Bininj Kunwok language
Kunwinjku (Gunwinggu or Gunwinjgu), also known by the cover term Bininj Gunwok or Mayali, is an Australian Aboriginal language in northern Australia. The Bininj people live primarily in western Arnhem Land. There are perhaps two thousand fluent speakers in an area roughly bounded by Kakadu National Park to the west, the Arafura Sea to the north, the Blyth River to the east, and the Katherine region to the south.
|Bininj Kunwok (Gun-wok)|
|Ethnicity||Bininj Kunwok people (Gunwinggu etc.)|
|1,702 (2016 census)|
Kunwinjku is spoken in the largest population centre, the township of Gunbalanya and is the most widespread, with an ethnic population of around 900, almost all of whom speak Kunwinjku in spite of increasing exposure to English.
Evans (2003) identifies six dialects: Kunwinjku, Kuninjku, Gundjeihmi, Manyallaluk Mayali, Kundedjnjenghmi, and two varieties of Kune most commonly known as Kune Dulerayek and Kune Narayek; based on the fact that
- the phonology, grammar and lexicon of these dialects share significant clusterings of properties
- these distinctions are recognised, at least by the relevant group and its neighbours, by the use of distinct language names.
He introduced the cover term Bininj Gunwok for all dialects. Today, the shorter Kunwok is gaining ground.
Kunwinjku is typical of the languages of central Arnhem Land (and contrasts with most other Australian languages) in having a phonemic glottal stop, two stop series (short and long), five vowels without a length contrast, relatively complex consonant clusters in codas (though only single-consonant onsets) and no essential distinction between word and syllable phonotactics.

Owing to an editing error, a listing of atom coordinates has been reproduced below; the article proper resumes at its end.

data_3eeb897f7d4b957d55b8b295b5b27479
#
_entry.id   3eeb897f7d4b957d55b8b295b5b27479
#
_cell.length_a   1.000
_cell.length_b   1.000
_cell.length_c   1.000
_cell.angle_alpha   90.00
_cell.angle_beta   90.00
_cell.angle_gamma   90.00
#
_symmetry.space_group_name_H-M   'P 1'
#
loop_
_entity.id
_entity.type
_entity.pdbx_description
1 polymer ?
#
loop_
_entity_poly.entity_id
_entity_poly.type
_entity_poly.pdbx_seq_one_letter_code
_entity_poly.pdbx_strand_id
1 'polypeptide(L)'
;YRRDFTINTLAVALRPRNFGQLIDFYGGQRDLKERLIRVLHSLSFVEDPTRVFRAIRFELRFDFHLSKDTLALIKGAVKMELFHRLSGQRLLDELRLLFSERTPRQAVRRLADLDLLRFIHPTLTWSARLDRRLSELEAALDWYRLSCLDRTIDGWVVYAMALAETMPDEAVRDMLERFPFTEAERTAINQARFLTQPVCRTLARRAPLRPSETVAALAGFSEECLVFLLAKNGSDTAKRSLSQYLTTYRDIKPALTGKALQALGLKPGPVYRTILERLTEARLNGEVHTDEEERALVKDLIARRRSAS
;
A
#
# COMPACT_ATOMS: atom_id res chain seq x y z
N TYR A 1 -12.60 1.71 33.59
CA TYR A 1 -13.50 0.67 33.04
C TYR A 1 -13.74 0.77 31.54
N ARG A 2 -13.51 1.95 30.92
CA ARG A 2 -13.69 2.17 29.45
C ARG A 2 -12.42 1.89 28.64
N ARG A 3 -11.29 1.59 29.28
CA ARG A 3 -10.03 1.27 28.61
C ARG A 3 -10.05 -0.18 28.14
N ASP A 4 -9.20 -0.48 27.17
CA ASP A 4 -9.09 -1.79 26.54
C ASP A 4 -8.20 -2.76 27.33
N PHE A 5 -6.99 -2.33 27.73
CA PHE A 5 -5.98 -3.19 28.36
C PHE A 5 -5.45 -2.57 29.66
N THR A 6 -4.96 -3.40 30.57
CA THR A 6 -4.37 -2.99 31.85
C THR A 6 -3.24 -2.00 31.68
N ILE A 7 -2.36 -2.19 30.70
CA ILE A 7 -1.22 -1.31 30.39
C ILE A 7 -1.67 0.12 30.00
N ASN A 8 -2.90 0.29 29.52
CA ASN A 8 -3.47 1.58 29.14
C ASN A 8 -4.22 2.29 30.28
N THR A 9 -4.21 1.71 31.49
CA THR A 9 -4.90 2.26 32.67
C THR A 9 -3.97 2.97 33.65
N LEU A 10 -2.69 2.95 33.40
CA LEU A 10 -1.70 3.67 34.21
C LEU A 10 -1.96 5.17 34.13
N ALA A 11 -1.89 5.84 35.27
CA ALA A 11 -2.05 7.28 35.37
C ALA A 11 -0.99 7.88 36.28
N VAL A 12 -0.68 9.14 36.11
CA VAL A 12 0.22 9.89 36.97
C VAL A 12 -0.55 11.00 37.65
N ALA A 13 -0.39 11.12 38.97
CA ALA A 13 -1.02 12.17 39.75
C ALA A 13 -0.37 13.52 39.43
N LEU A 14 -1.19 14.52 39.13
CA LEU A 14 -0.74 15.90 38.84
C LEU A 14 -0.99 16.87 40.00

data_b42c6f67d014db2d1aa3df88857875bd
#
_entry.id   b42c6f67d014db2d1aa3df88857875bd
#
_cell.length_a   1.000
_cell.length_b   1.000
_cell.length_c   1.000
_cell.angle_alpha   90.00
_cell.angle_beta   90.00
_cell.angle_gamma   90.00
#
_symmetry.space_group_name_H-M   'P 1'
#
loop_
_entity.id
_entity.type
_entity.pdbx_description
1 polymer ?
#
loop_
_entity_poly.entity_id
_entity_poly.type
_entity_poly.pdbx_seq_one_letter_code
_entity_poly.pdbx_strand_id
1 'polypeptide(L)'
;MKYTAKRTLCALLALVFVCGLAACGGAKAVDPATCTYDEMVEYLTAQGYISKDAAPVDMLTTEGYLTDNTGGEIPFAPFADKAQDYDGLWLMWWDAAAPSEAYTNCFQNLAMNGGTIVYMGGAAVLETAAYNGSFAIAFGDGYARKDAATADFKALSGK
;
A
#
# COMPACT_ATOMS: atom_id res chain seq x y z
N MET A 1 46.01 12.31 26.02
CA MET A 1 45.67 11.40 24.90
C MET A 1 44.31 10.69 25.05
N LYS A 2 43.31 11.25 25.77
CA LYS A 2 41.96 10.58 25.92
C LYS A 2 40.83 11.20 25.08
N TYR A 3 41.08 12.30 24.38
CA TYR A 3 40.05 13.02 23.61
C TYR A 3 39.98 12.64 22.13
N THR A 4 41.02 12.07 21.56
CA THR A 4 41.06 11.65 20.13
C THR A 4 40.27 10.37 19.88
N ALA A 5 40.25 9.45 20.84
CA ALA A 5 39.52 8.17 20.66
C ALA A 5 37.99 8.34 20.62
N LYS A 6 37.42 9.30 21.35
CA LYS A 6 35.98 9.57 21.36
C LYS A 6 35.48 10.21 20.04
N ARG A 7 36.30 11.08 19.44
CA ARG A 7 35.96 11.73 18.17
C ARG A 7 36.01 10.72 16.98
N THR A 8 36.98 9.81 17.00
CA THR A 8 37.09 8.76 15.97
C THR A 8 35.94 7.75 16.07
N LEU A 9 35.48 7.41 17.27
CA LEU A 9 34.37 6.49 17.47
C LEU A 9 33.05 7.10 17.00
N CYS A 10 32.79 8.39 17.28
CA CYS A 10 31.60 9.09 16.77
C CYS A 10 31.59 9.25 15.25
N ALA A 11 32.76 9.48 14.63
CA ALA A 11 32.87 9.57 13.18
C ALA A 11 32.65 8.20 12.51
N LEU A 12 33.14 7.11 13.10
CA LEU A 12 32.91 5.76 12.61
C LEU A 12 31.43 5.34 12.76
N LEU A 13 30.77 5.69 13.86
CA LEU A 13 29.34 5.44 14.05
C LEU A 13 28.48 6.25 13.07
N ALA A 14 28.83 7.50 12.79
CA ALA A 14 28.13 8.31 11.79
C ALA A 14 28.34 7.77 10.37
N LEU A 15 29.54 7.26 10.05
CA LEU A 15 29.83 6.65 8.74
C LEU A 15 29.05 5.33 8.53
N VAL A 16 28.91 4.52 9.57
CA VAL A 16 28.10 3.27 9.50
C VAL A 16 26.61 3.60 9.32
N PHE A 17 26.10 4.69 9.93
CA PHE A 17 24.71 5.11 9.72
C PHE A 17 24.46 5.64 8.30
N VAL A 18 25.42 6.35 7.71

Kunwinjku is polysynthetic, with grammatical relations largely encoded within the complex verb. The verb carries obligatory polypersonal agreement, a number of derivational affixes (including benefactive, comitative, reflexive/reciprocal and TAM-morphology) and has an impressive potential for incorporation of both nouns and verbs.
Nominals seem to have a lesser role in the language's grammar. Kunwinjku dialect preserved four noun classes but lost the core case marking on the nouns, and a handful of semantic cases are optional. Kune and Manyallaluk Mayali dialects have an optional ergative marker -yih. Nominals have extensive derivational morphology and compounding.
Morphology is mainly agglutinating, with fusion zones at the edges of the word.
Kunwinjku shows syntactic patterns characteristic of 'non-configurational' languages: nominal modifiers can appear without the N head (typical of many Australian languages), there is no rigid order within the 'nominal group', and the distinction between predicative and argumental use of nominals is hard to make.
- "North-West Arnhem: 2016 Quick-Stats". Australian Bureau of Statistics. Retrieved 27 October 2017.
- Hammarström, Harald; Forkel, Robert; Haspelmath, Martin, eds. (2017). "Bininj Kun-Wok". Glottolog 3.0. Jena, Germany: Max Planck Institute for the Science of Human History.
- N186 Bininj Gun-wok at the Australian Indigenous Languages Database, Australian Institute of Aboriginal and Torres Strait Islander Studies
- Evans 2003
- Evans 2003
- "Orthography— how to write words". Bininj Gunwok. Kunwinjku Language Project. Retrieved 1 October 2015.
- Evans 2003, chapter 2
- Evans 2003, chapter 6
- Evans, Nicholas (2003). Bininj Gun-wok: a pan-dialectal grammar of Mayali, Kunwinjku and Kune. Pacific Linguistics 541. Canberra: Pacific Linguistics. hdl:1885/53188., 2 volumes
- Carroll, P.J. (1976). Kunwinjku: a language of Western Arnhem Land' (MA thesis). Australian National University: Canberra.
- Etherington, S.; Etherington, N. (1996). Kunwinjku Kunwok: a short introduction to Kunwinjku language and society (2nd ed.). Kunwinjku Language Centre.
- Oates, Lyn F. (1964), A tentative description of the Gunwinggu language (of western Arnhem Land), Sydney: Oceania Linguistic Monographs